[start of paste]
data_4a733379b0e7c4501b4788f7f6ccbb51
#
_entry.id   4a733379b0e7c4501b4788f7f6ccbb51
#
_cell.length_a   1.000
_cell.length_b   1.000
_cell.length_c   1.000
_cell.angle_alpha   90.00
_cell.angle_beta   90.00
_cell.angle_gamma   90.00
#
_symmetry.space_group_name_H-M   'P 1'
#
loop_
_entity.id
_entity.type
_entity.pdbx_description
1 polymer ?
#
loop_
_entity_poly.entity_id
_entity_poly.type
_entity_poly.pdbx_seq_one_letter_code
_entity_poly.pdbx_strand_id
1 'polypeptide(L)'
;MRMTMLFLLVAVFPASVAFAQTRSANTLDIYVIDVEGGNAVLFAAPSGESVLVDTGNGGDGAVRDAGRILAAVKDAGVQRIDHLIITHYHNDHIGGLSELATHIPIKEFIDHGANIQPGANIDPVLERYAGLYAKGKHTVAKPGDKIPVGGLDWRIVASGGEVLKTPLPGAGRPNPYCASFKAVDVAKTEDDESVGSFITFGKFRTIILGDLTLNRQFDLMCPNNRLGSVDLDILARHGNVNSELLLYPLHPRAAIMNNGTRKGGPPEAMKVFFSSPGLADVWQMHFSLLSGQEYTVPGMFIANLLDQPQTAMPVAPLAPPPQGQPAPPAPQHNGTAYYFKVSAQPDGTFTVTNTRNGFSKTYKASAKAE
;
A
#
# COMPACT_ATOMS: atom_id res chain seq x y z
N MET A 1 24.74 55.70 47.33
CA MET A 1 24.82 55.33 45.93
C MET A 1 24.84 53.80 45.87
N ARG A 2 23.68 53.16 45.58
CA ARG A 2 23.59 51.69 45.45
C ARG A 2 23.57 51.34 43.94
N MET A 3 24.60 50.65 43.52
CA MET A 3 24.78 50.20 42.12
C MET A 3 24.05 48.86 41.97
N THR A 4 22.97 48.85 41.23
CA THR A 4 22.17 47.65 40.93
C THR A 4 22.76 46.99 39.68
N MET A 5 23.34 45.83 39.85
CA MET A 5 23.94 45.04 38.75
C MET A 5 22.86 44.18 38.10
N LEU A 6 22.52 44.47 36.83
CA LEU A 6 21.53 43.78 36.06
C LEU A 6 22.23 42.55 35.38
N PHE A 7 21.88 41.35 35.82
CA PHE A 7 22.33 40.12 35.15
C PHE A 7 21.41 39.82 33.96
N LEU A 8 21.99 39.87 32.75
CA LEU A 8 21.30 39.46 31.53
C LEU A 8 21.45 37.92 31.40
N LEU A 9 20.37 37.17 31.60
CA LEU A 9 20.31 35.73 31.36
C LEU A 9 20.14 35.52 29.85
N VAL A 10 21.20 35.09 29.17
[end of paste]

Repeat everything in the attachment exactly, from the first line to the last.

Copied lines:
data_4a733379b0e7c4501b4788f7f6ccbb51
#
_entry.id   4a733379b0e7c4501b4788f7f6ccbb51
#
_cell.length_a   1.000
_cell.length_b   1.000
_cell.length_c   1.000
_cell.angle_alpha   90.00
_cell.angle_beta   90.00
_cell.angle_gamma   90.00
#
_symmetry.space_group_name_H-M   'P 1'
#
loop_
_entity.id
_entity.type
_entity.pdbx_description
1 polymer ?
#
loop_
_entity_poly.entity_id
_entity_poly.type
_entity_poly.pdbx_seq_one_letter_code
_entity_poly.pdbx_strand_id
1 'polypeptide(L)'
;MRMTMLFLLVAVFPASVAFAQTRSANTLDIYVIDVEGGNAVLFAAPSGESVLVDTGNGGDGAVRDAGRILAAVKDAGVQRIDHLIITHYHNDHIGGLSELATHIPIKEFIDHGANIQPGANIDPVLERYAGLYAKGKHTVAKPGDKIPVGGLDWRIVASGGEVLKTPLPGAGRPNPYCASFKAVDVAKTEDDESVGSFITFGKFRTIILGDLTLNRQFDLMCPNNRLGSVDLDILARHGNVNSELLLYPLHPRAAIMNNGTRKGGPPEAMKVFFSSPGLADVWQMHFSLLSGQEYTVPGMFIANLLDQPQTAMPVAPLAPPPQGQPAPPAPQHNGTAYYFKVSAQPDGTFTVTNTRNGFSKTYKASAKAE
;
A
#
# COMPACT_ATOMS: atom_id res chain seq x y z
N MET A 1 24.74 55.70 47.33
CA MET A 1 24.82 55.33 45.93
C MET A 1 24.84 53.80 45.87
N ARG A 2 23.68 53.16 45.58
CA ARG A 2 23.59 51.69 45.45
C ARG A 2 23.57 51.34 43.94
N MET A 3 24.60 50.65 43.52
CA MET A 3 24.78 50.20 42.12
C MET A 3 24.05 48.86 41.97
N THR A 4 22.97 48.85 41.23
CA THR A 4 22.17 47.65 40.93
C THR A 4 22.76 46.99 39.68
N MET A 5 23.34 45.83 39.85
CA MET A 5 23.94 45.04 38.75
C MET A 5 22.86 44.18 38.10
N LEU A 6 22.52 44.47 36.83
CA LEU A 6 21.53 43.78 36.06
C LEU A 6 22.23 42.55 35.38
N PHE A 7 21.88 41.35 35.82
CA PHE A 7 22.33 40.12 35.15
C PHE A 7 21.41 39.82 33.96
N LEU A 8 21.99 39.87 32.75
CA LEU A 8 21.30 39.46 31.53
C LEU A 8 21.45 37.92 31.40
N LEU A 9 20.37 37.17 31.60
CA LEU A 9 20.31 35.73 31.36
C LEU A 9 20.14 35.52 29.85
N VAL A 10 21.20 35.09 29.17